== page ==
Here are some of the developments in antitrust news this past week that we found interesting and are following.
Apple’s Takeover of Shazam Is Cleared by European Regulators. European authorities on Thursday cleared Apple’s acquisition of the popular song-recognition app Shazam, after months of study into whether the deal would give the iPhone maker an unfair advantage over rival streaming music services like Spotify. Apple said in December that it had agreed to buy Shazam, prompting European regulators to scrutinize the proposed takeover as part of a broader effort to examine the value of data when evaluating mergers. In the case of Apple’s deal for Shazam, regulators questioned whether the app held important information on Apple competitors. The focus on data transfer is a departure from typical antitrust enforcement, which tends to zero in on how a deal may affect customers in terms of a product’s cost.
Italian consumer group files complaint over Starbucks prices. Italian consumer group Codacons has filed a complaint with the national competition watchdog accusing Starbucks of overcharging customers at its first cafeteria in the country. The world’s biggest coffee chain is making its first foray into the home of espresso coffee by opening an upmarket roastery in a central Milan square. Customers walking into the converted post office now housing the lavishly decorated cafe will pay 1.80 euros ($2.09) for an espresso, almost twice the normal market price.
Proposal Would Settle Chesapeake Lawsuit for $6.95 Million. A proposed $6.95 million settlement has been filed to end a class-action lawsuit alleging Oklahoma City-based Chesapeake Energy co-founders Aubrey McClendon and Tom Ward conspired to rig bids on leases for land to explore for oil and natural gas in northwestern Oklahoma and southwestern Kansas. The proposal filed late Wednesday in federal court calls for thousands of people in Oklahoma and Kansas to share in the settlement proceeds, and said it comes after two mediation sessions conducted earlier this year by a retired federal judge in Oklahoma City.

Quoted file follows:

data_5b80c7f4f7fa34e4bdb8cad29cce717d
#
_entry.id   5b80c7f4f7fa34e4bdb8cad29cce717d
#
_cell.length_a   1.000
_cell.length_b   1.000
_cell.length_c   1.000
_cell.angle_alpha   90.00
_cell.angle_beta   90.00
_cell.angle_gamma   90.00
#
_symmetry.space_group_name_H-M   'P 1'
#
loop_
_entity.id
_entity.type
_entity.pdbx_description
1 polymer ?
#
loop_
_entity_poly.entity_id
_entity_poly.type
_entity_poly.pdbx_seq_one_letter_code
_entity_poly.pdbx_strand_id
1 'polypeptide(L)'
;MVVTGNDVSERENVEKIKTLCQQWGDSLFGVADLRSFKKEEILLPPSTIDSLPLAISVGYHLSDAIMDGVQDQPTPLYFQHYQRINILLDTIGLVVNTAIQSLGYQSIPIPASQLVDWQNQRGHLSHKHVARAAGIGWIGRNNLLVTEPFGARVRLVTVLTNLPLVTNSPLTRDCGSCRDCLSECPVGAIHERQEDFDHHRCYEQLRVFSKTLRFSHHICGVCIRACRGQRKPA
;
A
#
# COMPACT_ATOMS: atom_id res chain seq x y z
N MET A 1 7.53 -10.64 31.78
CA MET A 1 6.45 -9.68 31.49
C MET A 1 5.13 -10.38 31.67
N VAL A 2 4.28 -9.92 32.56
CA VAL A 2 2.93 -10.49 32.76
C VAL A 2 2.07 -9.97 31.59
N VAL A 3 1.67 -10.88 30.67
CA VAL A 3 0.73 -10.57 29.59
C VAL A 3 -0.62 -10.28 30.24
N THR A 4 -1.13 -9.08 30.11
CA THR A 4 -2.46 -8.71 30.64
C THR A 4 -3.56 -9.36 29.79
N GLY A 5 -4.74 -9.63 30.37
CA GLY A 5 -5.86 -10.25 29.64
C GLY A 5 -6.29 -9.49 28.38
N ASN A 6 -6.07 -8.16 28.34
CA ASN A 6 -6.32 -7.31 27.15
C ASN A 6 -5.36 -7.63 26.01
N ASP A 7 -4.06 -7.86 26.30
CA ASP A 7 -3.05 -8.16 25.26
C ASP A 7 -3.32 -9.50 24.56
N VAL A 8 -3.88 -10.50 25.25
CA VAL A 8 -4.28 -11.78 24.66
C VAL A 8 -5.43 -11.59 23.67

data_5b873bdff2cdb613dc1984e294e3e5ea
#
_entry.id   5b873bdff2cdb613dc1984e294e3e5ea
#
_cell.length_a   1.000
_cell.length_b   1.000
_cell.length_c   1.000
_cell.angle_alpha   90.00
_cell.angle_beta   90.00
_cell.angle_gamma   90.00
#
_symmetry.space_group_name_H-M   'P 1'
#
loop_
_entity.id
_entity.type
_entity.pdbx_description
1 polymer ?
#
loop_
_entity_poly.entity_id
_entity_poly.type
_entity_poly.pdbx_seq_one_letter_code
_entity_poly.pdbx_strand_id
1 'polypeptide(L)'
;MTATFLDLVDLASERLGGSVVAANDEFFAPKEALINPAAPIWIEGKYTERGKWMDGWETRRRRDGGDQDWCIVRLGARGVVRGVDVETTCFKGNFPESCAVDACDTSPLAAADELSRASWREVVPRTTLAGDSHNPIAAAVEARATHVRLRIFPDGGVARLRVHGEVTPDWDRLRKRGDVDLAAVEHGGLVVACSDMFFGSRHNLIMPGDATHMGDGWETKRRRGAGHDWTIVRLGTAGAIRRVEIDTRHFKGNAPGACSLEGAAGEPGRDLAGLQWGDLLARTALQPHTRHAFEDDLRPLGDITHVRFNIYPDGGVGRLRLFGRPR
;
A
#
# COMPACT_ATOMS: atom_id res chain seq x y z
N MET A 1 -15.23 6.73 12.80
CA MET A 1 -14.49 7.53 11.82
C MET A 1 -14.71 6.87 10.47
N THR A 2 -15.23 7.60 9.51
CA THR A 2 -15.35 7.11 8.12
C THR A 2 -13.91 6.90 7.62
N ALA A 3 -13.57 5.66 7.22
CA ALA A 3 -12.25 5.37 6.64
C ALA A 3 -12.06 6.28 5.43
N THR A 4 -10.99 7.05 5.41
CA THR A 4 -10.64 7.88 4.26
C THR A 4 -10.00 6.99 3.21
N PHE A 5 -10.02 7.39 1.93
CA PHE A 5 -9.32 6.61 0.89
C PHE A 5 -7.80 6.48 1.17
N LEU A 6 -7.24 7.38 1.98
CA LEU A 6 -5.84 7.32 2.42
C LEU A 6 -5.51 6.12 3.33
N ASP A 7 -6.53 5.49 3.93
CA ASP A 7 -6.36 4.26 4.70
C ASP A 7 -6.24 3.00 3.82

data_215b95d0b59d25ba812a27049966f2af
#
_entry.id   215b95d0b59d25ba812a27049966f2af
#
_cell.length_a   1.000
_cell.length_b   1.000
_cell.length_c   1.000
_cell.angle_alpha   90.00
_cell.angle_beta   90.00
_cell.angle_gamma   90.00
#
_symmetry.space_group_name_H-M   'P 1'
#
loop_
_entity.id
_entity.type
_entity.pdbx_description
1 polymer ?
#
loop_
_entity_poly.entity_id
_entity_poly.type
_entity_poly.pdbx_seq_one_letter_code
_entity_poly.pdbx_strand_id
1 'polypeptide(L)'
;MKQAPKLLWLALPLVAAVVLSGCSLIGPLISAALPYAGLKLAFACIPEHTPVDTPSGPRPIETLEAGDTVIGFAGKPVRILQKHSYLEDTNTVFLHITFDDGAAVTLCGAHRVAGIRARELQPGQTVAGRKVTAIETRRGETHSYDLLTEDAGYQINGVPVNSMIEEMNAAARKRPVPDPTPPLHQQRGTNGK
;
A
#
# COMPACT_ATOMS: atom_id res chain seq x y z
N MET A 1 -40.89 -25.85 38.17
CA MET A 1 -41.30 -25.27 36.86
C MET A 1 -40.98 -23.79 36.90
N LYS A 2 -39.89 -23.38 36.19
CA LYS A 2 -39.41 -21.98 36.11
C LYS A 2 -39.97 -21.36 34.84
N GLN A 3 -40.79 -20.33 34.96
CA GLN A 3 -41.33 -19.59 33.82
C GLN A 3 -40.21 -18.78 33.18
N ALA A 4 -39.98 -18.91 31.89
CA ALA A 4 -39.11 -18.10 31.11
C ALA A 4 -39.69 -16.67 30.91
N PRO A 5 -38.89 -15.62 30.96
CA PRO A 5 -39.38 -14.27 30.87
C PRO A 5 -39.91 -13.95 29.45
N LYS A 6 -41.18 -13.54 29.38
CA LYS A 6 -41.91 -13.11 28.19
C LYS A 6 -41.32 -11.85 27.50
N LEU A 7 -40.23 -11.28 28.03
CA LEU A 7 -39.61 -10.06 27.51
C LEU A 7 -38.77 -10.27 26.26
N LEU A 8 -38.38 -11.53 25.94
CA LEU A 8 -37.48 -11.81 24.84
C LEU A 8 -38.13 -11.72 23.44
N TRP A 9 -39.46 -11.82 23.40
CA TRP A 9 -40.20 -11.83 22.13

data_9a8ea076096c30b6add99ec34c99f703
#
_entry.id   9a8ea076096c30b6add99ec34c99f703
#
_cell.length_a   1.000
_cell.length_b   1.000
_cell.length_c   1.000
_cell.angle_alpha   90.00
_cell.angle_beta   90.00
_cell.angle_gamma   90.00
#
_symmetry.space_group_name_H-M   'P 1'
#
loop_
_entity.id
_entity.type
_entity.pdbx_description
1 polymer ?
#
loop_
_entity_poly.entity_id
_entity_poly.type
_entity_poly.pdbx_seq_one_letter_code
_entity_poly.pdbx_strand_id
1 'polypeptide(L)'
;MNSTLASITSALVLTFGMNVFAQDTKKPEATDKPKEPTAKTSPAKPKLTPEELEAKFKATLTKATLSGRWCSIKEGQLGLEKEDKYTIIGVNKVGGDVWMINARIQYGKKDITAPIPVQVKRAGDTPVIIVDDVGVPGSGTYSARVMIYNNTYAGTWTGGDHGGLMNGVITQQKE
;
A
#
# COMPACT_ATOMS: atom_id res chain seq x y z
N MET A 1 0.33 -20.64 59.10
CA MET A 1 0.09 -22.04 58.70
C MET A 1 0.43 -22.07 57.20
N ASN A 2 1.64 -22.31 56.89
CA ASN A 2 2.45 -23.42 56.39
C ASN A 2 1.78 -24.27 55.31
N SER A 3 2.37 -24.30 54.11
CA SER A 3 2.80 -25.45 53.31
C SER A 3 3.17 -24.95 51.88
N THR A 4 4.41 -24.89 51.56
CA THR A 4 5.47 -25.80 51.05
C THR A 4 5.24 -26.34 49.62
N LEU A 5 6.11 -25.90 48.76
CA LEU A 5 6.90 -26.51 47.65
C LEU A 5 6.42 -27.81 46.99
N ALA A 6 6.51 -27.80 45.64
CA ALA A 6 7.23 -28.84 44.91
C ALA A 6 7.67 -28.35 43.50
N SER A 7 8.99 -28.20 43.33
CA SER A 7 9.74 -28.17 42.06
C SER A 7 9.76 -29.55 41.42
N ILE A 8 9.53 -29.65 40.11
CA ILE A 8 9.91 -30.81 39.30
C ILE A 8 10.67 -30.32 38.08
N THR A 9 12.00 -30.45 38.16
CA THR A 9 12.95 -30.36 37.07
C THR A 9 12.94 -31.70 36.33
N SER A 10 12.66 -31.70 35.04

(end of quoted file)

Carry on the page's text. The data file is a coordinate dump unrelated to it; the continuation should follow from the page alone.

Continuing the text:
Germany seeks to curb internet giants’ dominance. Germany, seeking to rein in internet giants like Google and Facebook, plans to bolster the powers of its competition watchdog to prevent such companies from becoming monopolies even before they achieve scale. The initiative, announced on Tuesday, could include blocking big players from taking over smaller rivals and follows up on a pledge by Chancellor Angela Merkel’s coalition to curb big U.S. internet companies which, in the eyes of many German lawmakers, have become too powerful.